He said: “I’m sorry, that wasn’t my question. Obviously you didn’t hear me. Theresa May when she was Home Secretary took 20,000 police officers off our streets. Given that there has been a surging escalation in this kind of crime since, was that a good idea or should we now put those 20,000 officers back on the streets.”
Ms Owens replied: “Piers, I heard your question. You are trying to get me to look backwards and I am trying to look forwards based on the threat as we see it today…”
Mr Morgan then interrupted by saying: “I’m trying to get you to answer a straight question – do we need more or less police officers on the streets. Was it a good thing for the Prime Minister to take 20,000 police officers off the streets of this country given the surging numbers you are talking about?”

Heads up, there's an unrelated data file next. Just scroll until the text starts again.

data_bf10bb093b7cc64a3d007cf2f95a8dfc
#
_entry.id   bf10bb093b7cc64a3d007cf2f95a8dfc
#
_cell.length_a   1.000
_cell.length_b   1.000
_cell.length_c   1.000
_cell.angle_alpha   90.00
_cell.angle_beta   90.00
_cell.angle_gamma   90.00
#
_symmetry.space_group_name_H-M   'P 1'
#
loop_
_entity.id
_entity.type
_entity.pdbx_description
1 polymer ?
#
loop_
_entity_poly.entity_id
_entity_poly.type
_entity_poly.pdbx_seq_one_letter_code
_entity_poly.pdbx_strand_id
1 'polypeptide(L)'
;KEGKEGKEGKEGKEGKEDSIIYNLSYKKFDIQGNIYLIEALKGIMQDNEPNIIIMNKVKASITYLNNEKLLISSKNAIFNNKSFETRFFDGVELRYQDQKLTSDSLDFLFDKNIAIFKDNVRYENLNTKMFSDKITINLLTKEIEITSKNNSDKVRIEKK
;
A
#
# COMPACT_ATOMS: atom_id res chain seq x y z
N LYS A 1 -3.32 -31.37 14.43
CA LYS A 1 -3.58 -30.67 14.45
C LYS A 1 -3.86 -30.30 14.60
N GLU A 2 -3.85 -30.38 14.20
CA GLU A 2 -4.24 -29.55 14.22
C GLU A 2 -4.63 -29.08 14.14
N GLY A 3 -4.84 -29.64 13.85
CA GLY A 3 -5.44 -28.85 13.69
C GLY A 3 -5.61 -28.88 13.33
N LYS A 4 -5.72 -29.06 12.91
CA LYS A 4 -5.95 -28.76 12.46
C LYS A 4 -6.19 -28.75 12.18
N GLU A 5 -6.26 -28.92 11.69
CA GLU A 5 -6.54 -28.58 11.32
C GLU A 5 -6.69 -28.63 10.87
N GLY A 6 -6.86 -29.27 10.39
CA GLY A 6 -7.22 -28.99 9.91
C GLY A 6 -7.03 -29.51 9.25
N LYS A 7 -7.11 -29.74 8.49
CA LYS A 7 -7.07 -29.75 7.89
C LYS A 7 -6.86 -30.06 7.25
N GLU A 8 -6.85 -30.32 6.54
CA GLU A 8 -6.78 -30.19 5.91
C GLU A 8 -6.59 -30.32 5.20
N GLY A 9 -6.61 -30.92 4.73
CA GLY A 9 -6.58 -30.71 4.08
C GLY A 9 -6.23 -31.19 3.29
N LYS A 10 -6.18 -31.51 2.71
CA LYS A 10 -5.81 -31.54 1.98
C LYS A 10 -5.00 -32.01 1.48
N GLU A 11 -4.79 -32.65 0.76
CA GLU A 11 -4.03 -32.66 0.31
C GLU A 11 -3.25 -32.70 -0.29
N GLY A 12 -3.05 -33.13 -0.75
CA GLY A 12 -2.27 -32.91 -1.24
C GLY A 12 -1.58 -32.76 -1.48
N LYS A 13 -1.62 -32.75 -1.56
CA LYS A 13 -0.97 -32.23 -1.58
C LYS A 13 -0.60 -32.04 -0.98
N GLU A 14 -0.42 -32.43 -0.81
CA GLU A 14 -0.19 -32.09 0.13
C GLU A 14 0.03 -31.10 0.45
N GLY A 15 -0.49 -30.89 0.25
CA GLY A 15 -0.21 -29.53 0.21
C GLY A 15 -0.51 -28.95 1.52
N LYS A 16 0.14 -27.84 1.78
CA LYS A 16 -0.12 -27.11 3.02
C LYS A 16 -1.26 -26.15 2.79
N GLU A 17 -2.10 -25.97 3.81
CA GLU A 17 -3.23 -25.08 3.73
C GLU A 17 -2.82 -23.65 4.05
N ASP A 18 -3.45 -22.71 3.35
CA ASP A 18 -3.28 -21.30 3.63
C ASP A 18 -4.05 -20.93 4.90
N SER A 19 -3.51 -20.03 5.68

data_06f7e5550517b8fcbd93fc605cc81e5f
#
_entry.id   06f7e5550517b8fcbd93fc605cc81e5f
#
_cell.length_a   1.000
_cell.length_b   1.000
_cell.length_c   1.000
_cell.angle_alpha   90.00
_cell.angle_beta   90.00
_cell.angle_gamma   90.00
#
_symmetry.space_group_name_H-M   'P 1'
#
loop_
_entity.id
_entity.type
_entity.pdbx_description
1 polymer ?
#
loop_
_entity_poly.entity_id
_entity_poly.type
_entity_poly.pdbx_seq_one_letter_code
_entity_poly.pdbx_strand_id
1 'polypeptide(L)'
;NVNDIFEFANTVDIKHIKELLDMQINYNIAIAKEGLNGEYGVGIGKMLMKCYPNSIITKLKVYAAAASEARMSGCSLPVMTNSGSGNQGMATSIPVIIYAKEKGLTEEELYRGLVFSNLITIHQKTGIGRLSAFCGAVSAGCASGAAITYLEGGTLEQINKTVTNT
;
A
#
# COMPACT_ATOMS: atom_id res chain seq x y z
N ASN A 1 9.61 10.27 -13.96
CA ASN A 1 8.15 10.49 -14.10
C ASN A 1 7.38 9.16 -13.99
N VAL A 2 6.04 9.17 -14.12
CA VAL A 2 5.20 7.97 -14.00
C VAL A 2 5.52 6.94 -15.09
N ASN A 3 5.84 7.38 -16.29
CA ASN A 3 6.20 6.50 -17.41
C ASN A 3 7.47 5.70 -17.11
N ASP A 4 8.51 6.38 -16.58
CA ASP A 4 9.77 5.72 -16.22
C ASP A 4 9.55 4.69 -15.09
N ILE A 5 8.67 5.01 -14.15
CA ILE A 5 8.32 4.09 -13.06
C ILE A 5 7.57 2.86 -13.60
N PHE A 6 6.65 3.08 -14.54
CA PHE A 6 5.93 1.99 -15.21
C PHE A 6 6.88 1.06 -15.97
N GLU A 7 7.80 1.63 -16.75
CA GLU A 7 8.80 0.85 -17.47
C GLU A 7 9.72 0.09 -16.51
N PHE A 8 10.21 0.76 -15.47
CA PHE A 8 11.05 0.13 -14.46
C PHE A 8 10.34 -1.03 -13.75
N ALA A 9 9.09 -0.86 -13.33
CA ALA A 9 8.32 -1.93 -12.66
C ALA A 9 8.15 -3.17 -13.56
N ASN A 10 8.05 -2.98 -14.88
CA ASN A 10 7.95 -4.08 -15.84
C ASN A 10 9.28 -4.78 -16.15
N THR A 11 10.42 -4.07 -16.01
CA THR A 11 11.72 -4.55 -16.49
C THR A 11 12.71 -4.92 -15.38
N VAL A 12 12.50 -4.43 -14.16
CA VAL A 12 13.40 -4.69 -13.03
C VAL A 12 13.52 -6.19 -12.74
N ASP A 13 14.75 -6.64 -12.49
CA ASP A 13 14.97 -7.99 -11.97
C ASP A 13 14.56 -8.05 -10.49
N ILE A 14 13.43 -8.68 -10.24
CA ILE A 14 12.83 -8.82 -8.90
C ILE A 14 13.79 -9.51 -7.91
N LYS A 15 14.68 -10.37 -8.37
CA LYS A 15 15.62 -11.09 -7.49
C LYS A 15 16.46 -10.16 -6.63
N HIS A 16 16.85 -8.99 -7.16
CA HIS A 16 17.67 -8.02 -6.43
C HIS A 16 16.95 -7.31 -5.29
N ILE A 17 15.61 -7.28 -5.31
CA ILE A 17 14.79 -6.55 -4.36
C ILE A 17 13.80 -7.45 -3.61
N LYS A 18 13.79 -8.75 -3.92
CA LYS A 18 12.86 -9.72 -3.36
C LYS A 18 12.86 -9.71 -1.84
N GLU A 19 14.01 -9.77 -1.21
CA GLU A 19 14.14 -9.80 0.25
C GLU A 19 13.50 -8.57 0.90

There are twice as many organised crime members than there are soldiers in the British army.— Good Morning Britain (@GMB) May 14, 2019
The National Crime Agency has called for £2.7bn in extra funding to tackle a threat that's 'changing in scale and speed'. pic.twitter.com/vJLYUYGMUC
The frustration here is that when Ms Owens did decide to answer the question – at the third time of asking – she provided the type of answer she should have given right at the start.
She said: “Of course, we always need a visible policing presence in our communities. I was a police officer and they are important and valued, but we will not fix this problem by the beat officer alone.”